8. 8. healing and community economic development, etc.). From this work, a long-term staff development plan will be produced. 4. Staff Development All staff will be engaged in a formal, mandatory program of personal growth, healing, reconciliation and learning for improved performance related to the core vision, mission and program development requirements of the Foundation. This will include four inter-related four day training modules related to: (1) personal growth and healing; (2) building healthy relationships and organizations; (3) community development; (4) and developing relevant and effective programs. These four modules will be linked to new program development, teamwork plans and individual staff assignments, thus strategically bringing together staff development and the development of the whole Foundation. These courses will be academically accredited for those staff members who are pursuing Higher Education. 5. Personnel Policy Review and Selected New Policy Development A review of the Foundation’s personnel policies will be conducted, with particular attention to the development of an employee code of ethics and to the current hiring and firing procedures. Discussion and written input in this area has already been initiated with staff who are members of the newly formed Leadership Team. The policy area being focused on is backbiting and gossiping. 6. Financial Recovery The development of a financial recovery plan will be completed (in collaboration with the Executive Council of the Board of Directors), and a thorough review of the Foundation’s management system will be conducted to ensure complete transparency and accountability, as well as practical utility for day-to-day management and decision-making both at the program and Foundation level. This will mean, for example, that program managers will now have access to their own program budgets and will also have responsibility for managing those budgets as well as financial and program reports to funders. Administration will be there for technical support where needed, but the ultimate goal in this area is staff and program self-sufficiency. It will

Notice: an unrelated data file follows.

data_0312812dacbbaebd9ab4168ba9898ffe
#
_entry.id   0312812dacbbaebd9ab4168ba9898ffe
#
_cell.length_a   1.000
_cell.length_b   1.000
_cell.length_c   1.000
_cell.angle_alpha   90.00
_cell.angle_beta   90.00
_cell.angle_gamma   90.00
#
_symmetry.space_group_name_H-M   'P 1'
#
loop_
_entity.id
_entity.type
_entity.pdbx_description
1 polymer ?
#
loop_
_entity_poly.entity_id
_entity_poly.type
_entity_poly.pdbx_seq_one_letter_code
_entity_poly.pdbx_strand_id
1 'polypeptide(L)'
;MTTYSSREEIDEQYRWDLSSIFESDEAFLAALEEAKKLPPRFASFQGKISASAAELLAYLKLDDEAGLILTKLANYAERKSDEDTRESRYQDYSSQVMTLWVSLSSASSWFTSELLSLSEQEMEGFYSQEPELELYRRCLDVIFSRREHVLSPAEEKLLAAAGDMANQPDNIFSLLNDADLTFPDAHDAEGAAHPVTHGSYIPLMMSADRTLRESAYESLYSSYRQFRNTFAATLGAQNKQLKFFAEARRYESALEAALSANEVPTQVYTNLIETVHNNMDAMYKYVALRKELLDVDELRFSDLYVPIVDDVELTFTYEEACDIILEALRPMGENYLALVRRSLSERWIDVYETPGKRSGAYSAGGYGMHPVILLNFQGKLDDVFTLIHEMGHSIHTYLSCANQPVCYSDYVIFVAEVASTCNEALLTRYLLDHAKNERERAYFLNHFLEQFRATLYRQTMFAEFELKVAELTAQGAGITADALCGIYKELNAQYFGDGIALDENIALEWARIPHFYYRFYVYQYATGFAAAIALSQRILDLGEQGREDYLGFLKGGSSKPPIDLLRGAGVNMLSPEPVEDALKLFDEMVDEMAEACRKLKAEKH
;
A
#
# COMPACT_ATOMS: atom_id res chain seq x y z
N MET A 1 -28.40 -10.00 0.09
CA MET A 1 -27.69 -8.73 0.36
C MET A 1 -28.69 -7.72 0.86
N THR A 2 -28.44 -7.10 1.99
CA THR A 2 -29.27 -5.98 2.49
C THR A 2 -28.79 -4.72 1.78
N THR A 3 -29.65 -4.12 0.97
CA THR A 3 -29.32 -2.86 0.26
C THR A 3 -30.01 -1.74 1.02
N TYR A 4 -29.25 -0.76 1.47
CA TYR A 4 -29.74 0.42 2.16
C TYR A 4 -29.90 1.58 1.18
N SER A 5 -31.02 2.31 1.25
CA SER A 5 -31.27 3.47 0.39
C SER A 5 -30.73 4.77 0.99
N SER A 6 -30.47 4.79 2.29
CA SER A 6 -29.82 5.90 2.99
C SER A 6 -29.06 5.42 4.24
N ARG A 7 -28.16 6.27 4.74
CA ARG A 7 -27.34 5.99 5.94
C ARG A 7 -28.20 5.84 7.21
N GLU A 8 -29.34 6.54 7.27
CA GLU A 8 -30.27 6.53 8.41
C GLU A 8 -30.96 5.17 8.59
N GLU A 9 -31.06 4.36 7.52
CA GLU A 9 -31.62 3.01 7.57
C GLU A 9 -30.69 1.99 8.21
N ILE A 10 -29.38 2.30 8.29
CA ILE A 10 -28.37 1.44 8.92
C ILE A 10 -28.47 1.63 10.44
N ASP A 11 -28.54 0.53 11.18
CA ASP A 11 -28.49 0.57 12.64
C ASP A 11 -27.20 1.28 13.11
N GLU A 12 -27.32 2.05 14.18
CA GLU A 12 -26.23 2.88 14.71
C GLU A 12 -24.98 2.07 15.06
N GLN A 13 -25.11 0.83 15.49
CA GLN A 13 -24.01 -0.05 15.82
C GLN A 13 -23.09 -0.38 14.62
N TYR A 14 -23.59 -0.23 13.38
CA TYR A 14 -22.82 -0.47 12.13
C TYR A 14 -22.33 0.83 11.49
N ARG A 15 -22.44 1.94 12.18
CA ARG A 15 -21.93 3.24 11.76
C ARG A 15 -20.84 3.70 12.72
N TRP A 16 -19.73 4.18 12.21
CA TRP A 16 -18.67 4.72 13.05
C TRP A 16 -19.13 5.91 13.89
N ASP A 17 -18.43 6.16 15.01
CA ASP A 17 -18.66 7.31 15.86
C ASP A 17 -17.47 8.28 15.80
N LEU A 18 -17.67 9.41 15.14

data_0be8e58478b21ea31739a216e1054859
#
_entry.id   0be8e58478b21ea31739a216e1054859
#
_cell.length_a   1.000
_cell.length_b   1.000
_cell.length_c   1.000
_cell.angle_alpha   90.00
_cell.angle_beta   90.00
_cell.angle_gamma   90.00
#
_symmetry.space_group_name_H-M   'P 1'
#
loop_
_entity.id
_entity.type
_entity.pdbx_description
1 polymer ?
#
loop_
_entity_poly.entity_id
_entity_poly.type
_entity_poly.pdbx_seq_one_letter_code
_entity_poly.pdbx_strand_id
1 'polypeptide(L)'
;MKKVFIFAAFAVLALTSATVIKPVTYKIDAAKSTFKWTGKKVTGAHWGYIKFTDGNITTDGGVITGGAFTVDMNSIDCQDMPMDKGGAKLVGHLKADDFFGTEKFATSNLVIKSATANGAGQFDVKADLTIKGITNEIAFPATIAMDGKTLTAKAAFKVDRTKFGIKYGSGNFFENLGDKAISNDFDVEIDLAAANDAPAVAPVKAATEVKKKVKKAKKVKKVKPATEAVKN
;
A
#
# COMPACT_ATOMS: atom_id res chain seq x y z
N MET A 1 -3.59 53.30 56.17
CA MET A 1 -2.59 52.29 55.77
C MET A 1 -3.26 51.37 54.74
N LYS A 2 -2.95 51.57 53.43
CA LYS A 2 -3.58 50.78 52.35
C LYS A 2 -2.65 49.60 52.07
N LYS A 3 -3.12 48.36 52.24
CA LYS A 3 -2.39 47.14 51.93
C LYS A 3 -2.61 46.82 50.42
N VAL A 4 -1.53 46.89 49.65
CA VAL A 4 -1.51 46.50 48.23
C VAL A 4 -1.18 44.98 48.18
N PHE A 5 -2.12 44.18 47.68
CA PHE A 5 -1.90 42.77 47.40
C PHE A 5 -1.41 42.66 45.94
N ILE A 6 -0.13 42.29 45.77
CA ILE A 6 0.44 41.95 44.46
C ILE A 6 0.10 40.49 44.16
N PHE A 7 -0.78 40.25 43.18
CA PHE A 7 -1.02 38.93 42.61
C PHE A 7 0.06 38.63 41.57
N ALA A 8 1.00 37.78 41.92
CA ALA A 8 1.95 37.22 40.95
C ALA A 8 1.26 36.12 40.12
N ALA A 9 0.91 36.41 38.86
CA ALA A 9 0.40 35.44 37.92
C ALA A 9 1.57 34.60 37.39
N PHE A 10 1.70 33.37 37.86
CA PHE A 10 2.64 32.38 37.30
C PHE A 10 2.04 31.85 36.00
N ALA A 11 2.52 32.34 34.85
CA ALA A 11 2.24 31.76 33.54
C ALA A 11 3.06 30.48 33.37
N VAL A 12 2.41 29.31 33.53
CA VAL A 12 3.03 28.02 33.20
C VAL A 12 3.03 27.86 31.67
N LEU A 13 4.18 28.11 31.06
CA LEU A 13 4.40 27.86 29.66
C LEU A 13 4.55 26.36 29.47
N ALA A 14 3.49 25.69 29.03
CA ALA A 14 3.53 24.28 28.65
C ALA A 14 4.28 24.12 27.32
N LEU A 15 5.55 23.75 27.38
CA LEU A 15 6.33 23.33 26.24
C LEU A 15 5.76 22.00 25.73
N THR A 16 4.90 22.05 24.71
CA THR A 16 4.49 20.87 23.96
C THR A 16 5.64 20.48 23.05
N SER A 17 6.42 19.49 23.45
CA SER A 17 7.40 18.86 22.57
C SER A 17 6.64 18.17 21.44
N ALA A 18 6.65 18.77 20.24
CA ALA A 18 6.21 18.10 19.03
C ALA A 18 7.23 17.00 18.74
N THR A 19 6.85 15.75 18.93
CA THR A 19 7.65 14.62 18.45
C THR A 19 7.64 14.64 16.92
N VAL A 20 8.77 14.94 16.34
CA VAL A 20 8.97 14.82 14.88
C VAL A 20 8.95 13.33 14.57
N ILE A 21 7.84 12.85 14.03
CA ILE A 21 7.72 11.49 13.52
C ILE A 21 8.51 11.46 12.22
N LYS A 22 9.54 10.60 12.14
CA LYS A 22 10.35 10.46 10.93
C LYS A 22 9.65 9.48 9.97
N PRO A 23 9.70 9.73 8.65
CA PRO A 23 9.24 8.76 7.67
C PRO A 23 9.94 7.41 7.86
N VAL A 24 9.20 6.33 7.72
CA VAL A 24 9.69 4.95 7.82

9. 9. also mean that the Board of Directors will be able to receive monthly reports on the financial status of each program and of the entire Foundation, check-run reports and any other specific financial information that is required in order to maintain complete transparency and accountability. Financial Considerations a. The Yale Building, Option 1 The Yale Building is (by itself) now worth at least $2 million, and United Indians was recently offered somewhere in the neighborhood of $4 million for the building and related land. This related land is owned free and clear by the Foundation. It is situated in a district that is undergoing rapid urban renewal and so its value is considerably greater than a comparable building in another area of the city. One possibility is to sell the Yale Building and move programs now housed there to a less expensive neighborhood. We estimate that this could free up between 800,000 and 1 million dollars. b. The Yale Building, Option 2 Another consideration is to borrow against the related property next to the Yale Building that is owned free and clear by United Indians with the reasonable anticipation that property values are likely to go up considerably (some say double) in that neighborhood in the next five years. c. The Yale Building, Option 3 Another option that was recently suggested to the Foundation was the possibility of an investor who would work with United Indians to replace the Yale Building with a four story office building and underground parking that would provide enough space for all of the Foundation’s programming on one floor and three other floors which would provide rental revenue to the Foundation (and of course to the investor). Of course, there are also other financial approaches to this possibility that would allow United Indians to initiate this development without needing an outside investor.